Interfacing with the SoC is more difficult but also more rewarding. The key idea is to use either leftovers from the development environment or purposely built backdoor functionality to debug and control the chip. The most well-known interfaces are UART and JTAG, but there are plenty of others like SPI, SWD, I2C and many proprietary ones. These are all specifications for a ruleset defining how electronic signals are transmitted between two components via wire sets and the governed state machines. For UART and SPI, it is up to the IoT device manufacturer to program their functionality, for example to expose a shell or memory read / write access. Dumping firmware may take you a long way to interact with those pins correctly, but just trying to get a serial shell over UART is worthwhile. JTAG, SWD and chip-proprietary protocols are usually handled by the permanent boot ROM itself (the very first code segment actually executed, usually read-only to prevent bricking). Sometimes the debugging ports are exposed on the PCB and are easy to hook to once identified, however in many cases you will need to solder wires onto the chip itself, using the datasheet as a reference for the pin layout. Identifying unmarked debugging ports is both an art and a science, beyond the scope of this article.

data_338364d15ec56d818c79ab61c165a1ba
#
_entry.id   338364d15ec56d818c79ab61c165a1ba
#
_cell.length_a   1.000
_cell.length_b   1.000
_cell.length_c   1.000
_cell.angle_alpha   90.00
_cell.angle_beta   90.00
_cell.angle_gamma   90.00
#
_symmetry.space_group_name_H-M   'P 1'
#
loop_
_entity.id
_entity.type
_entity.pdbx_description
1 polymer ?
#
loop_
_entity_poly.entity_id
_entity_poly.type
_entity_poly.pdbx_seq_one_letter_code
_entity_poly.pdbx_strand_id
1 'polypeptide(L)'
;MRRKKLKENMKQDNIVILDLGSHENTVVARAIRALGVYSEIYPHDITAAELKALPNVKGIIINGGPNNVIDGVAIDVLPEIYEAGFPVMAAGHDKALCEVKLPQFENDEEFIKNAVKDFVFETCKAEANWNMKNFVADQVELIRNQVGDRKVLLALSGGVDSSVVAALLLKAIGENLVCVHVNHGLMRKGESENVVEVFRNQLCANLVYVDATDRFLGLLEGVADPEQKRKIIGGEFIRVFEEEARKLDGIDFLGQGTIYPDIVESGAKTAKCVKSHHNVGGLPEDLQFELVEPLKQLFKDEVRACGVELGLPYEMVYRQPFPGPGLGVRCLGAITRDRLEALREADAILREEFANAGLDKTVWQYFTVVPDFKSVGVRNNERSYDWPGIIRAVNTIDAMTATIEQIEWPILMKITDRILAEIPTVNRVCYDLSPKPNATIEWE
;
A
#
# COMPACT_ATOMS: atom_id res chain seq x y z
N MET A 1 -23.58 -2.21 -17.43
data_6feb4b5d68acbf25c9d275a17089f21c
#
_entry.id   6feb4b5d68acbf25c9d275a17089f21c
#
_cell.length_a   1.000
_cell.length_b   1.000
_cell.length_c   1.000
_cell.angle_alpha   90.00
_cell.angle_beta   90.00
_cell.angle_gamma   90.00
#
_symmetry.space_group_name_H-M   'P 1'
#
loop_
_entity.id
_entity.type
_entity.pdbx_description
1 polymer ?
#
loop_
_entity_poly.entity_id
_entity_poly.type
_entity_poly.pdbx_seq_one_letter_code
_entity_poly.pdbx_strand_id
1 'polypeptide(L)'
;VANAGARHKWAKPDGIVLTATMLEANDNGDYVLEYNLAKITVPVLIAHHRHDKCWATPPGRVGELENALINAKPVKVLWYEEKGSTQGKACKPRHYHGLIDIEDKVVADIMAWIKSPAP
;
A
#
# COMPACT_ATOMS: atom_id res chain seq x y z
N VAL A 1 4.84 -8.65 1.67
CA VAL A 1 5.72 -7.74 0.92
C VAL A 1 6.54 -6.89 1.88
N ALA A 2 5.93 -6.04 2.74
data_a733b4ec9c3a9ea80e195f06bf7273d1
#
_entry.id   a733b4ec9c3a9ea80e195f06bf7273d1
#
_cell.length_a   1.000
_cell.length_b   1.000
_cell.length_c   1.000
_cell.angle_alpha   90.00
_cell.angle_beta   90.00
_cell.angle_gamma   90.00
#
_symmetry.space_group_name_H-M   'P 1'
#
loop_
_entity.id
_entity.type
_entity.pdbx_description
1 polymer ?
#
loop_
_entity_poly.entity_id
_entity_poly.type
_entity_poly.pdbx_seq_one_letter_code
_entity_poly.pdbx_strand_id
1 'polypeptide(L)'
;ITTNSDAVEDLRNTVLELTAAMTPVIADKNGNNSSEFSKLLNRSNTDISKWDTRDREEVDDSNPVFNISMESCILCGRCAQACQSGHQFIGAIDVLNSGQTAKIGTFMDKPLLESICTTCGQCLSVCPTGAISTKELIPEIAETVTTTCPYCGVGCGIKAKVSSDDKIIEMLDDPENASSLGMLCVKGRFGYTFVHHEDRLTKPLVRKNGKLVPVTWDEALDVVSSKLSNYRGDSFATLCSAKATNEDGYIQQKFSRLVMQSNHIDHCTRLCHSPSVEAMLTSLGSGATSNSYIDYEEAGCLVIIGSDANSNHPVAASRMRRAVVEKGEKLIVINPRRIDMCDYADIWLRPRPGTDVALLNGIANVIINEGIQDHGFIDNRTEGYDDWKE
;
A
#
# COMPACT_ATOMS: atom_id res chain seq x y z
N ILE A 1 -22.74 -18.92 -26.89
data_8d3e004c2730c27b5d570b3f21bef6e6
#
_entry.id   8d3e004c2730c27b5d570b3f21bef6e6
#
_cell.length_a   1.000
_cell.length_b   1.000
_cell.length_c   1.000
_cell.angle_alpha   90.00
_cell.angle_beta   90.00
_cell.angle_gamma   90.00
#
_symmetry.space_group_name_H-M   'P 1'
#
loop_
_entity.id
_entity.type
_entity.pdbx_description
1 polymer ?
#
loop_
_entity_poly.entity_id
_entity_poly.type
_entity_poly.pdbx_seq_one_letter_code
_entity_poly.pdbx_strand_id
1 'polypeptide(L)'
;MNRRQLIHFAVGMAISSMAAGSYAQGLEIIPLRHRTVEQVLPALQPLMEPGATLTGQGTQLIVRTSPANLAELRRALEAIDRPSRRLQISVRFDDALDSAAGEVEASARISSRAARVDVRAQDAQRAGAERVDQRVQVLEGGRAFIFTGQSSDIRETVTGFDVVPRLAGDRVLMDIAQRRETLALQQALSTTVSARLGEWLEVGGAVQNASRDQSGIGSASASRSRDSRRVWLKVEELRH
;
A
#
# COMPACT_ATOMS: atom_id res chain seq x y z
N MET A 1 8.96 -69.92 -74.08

UART connection between two devices
After finding an interface, you will need to connect to it via hardware and software. One option is to use Swiss army knife products like the Bus Pirate which support many hardware protocols. A more recommended approach is a dedicated component for each one – for example J-Link for JTAG connections, FT232 for UART and so on. Make sure to check the specific chip is supported by the JTAG software suite that drives the JTAG probe. It is worth noting that JTAG does not define high-level operations such as reading or writing firmware, changing register values and stepping in / over. It is up to JTAG software running on both the client and the debugged device to implement them using the primitive framework supplied by JTAG operations. Also, cross your fingers that the JTAG fuse wasn’t blown on the assembly line disabling any JTAG activity.
JTAG state machine specification
Standard 10-pin JTAG